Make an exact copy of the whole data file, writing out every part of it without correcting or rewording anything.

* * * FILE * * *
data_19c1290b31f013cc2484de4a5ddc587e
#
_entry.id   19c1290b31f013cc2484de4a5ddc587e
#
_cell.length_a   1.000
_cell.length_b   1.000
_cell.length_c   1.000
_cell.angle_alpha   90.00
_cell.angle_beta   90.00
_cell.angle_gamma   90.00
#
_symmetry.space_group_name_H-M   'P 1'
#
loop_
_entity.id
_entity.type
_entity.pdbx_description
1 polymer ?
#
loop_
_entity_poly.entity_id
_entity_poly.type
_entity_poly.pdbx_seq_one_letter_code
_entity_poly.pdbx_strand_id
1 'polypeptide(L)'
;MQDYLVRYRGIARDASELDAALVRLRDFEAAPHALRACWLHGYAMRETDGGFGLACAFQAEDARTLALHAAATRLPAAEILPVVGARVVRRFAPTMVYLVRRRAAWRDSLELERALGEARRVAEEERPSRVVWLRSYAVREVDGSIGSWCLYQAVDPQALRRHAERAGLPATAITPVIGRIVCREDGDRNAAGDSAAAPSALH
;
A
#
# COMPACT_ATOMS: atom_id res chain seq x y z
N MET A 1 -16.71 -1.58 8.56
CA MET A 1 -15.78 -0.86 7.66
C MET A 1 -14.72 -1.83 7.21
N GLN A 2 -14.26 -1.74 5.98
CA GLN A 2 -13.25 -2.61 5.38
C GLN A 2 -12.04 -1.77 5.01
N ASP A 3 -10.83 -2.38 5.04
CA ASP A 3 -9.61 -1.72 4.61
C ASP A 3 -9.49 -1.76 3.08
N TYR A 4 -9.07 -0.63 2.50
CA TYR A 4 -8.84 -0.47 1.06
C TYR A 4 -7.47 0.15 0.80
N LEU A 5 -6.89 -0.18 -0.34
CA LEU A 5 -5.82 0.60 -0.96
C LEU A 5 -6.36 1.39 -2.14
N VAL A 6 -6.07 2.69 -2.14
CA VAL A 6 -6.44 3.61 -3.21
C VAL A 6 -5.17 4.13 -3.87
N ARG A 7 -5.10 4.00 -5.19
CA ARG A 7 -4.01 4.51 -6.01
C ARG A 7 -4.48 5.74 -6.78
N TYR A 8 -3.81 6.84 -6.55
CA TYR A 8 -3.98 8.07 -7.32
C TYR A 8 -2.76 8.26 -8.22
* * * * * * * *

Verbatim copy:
data_19c1290b31f013cc2484de4a5ddc587e
#
_entry.id   19c1290b31f013cc2484de4a5ddc587e
#
_cell.length_a   1.000
_cell.length_b   1.000
_cell.length_c   1.000
_cell.angle_alpha   90.00
_cell.angle_beta   90.00
_cell.angle_gamma   90.00
#
_symmetry.space_group_name_H-M   'P 1'
#
loop_
_entity.id
_entity.type
_entity.pdbx_description
1 polymer ?
#
loop_
_entity_poly.entity_id
_entity_poly.type
_entity_poly.pdbx_seq_one_letter_code
_entity_poly.pdbx_strand_id
1 'polypeptide(L)'
;MQDYLVRYRGIARDASELDAALVRLRDFEAAPHALRACWLHGYAMRETDGGFGLACAFQAEDARTLALHAAATRLPAAEILPVVGARVVRRFAPTMVYLVRRRAAWRDSLELERALGEARRVAEEERPSRVVWLRSYAVREVDGSIGSWCLYQAVDPQALRRHAERAGLPATAITPVIGRIVCREDGDRNAAGDSAAAPSALH
;
A
#
# COMPACT_ATOMS: atom_id res chain seq x y z
N MET A 1 -16.71 -1.58 8.56
CA MET A 1 -15.78 -0.86 7.66
C MET A 1 -14.72 -1.83 7.21
N GLN A 2 -14.26 -1.74 5.98
CA GLN A 2 -13.25 -2.61 5.38
C GLN A 2 -12.04 -1.77 5.01
N ASP A 3 -10.83 -2.38 5.04
CA ASP A 3 -9.61 -1.72 4.61
C ASP A 3 -9.49 -1.76 3.08
N TYR A 4 -9.07 -0.63 2.50
CA TYR A 4 -8.84 -0.47 1.06
C TYR A 4 -7.47 0.15 0.80
N LEU A 5 -6.89 -0.18 -0.34
CA LEU A 5 -5.82 0.60 -0.96
C LEU A 5 -6.36 1.39 -2.14
N VAL A 6 -6.07 2.69 -2.14
CA VAL A 6 -6.44 3.61 -3.21
C VAL A 6 -5.17 4.13 -3.87
N ARG A 7 -5.10 4.00 -5.19
CA ARG A 7 -4.01 4.51 -6.01
C ARG A 7 -4.48 5.74 -6.78
N TYR A 8 -3.81 6.84 -6.55
CA TYR A 8 -3.98 8.07 -7.32
C TYR A 8 -2.76 8.26 -8.22